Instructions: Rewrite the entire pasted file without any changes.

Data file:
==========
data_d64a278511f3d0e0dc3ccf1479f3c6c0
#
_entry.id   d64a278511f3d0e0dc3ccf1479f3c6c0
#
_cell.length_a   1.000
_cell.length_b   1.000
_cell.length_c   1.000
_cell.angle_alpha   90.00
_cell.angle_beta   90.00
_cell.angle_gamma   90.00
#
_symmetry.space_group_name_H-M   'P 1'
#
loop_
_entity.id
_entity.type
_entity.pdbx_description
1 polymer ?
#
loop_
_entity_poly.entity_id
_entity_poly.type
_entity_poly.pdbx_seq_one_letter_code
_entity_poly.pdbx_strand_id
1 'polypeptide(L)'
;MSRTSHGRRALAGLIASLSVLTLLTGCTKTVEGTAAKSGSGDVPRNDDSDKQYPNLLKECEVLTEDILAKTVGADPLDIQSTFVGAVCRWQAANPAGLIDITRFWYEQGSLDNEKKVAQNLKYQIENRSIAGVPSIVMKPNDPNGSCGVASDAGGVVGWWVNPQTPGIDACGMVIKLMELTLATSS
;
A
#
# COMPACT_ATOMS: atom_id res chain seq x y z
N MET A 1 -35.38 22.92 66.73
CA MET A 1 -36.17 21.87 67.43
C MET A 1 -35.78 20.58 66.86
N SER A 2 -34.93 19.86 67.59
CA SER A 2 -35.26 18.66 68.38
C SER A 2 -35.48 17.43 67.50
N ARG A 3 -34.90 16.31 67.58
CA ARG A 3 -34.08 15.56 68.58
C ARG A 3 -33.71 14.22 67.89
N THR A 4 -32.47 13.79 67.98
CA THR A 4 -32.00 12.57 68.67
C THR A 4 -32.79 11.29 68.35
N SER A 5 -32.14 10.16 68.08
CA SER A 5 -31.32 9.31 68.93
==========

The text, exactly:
data_d64a278511f3d0e0dc3ccf1479f3c6c0
#
_entry.id   d64a278511f3d0e0dc3ccf1479f3c6c0
#
_cell.length_a   1.000
_cell.length_b   1.000
_cell.length_c   1.000
_cell.angle_alpha   90.00
_cell.angle_beta   90.00
_cell.angle_gamma   90.00
#
_symmetry.space_group_name_H-M   'P 1'
#
loop_
_entity.id
_entity.type
_entity.pdbx_description
1 polymer ?
#
loop_
_entity_poly.entity_id
_entity_poly.type
_entity_poly.pdbx_seq_one_letter_code
_entity_poly.pdbx_strand_id
1 'polypeptide(L)'
;MSRTSHGRRALAGLIASLSVLTLLTGCTKTVEGTAAKSGSGDVPRNDDSDKQYPNLLKECEVLTEDILAKTVGADPLDIQSTFVGAVCRWQAANPAGLIDITRFWYEQGSLDNEKKVAQNLKYQIENRSIAGVPSIVMKPNDPNGSCGVASDAGGVVGWWVNPQTPGIDACGMVIKLMELTLATSS
;
A
#
# COMPACT_ATOMS: atom_id res chain seq x y z
N MET A 1 -35.38 22.92 66.73
CA MET A 1 -36.17 21.87 67.43
C MET A 1 -35.78 20.58 66.86
N SER A 2 -34.93 19.86 67.59
CA SER A 2 -35.26 18.66 68.38
C SER A 2 -35.48 17.43 67.50
N ARG A 3 -34.90 16.31 67.58
CA ARG A 3 -34.08 15.56 68.58
C ARG A 3 -33.71 14.22 67.89
N THR A 4 -32.47 13.79 67.98
CA THR A 4 -32.00 12.57 68.67
C THR A 4 -32.79 11.29 68.35
N SER A 5 -32.14 10.16 68.08
CA SER A 5 -31.32 9.31 68.93